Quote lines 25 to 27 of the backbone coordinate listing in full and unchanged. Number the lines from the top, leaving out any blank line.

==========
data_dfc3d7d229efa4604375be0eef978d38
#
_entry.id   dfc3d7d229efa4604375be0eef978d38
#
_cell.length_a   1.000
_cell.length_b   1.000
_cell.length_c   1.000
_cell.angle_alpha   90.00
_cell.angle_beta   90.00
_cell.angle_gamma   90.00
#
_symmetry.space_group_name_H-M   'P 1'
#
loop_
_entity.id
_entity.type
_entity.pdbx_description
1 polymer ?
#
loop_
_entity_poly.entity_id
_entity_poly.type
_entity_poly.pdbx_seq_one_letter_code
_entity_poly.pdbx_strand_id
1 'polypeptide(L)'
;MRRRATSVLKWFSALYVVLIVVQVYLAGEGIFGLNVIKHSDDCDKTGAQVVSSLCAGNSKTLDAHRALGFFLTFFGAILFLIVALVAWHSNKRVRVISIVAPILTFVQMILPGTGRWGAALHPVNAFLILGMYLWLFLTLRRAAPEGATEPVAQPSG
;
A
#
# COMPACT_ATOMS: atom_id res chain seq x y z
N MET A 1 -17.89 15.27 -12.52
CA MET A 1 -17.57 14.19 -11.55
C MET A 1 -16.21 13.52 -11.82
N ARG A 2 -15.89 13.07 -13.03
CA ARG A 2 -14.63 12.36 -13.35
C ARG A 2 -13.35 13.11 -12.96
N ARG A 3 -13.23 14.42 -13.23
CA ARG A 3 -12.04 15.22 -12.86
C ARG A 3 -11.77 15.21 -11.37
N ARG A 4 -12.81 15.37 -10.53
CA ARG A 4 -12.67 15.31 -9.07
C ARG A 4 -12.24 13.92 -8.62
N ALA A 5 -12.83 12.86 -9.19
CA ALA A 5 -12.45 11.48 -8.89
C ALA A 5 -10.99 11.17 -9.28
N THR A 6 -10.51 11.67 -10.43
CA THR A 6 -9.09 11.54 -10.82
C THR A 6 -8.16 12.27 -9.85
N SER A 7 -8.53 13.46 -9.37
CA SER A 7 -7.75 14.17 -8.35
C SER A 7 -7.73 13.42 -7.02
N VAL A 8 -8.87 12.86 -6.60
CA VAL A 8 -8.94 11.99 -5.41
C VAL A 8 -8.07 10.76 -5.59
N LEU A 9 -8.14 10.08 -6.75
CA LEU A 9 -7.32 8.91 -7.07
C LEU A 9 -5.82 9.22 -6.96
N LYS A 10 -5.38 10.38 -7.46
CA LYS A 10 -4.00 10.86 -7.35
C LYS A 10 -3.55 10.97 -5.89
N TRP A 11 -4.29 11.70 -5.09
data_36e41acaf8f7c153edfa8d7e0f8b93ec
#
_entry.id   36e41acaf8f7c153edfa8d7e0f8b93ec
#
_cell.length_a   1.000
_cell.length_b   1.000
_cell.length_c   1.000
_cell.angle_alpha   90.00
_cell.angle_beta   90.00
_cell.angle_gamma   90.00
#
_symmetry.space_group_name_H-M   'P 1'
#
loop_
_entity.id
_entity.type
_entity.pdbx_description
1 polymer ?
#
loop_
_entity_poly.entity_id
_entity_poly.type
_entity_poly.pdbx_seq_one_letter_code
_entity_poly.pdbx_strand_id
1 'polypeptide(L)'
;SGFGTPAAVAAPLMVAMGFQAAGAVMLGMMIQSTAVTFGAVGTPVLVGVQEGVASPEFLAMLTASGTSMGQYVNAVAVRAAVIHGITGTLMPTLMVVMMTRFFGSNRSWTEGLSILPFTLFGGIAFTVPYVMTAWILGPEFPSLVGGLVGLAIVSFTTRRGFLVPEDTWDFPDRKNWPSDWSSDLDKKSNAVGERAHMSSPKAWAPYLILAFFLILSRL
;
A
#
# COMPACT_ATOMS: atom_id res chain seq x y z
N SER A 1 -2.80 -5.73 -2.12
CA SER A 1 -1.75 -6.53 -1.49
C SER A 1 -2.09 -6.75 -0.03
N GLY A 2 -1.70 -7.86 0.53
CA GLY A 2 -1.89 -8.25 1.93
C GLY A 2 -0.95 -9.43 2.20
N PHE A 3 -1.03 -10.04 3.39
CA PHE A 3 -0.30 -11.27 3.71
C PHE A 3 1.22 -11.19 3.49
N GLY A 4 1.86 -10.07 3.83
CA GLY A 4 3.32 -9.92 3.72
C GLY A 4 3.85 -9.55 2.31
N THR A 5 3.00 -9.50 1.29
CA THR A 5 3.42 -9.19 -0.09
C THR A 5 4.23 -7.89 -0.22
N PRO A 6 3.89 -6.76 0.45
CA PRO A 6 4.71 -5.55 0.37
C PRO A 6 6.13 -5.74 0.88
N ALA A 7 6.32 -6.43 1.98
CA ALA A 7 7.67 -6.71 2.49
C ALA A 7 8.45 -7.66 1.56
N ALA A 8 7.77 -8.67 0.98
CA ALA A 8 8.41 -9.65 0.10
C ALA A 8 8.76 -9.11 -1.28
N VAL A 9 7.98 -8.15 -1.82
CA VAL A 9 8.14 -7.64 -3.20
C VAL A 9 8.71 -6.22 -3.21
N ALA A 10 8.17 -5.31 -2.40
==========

1 'polypeptide(L)'
;MRRRATSVLKWFSALYVVLIVVQVYLAGEGIFGLNVIKHSDDCDKTGAQVVSSLCAGNSKTLDAHRALGFFLTFFGAILFLIVALVAWHSNKRVRVISIVAPILTFVQMILPGTGRWGAALHPVNAFLILGMYLWLFLTLRRAAPEGATEPVAQPSG
;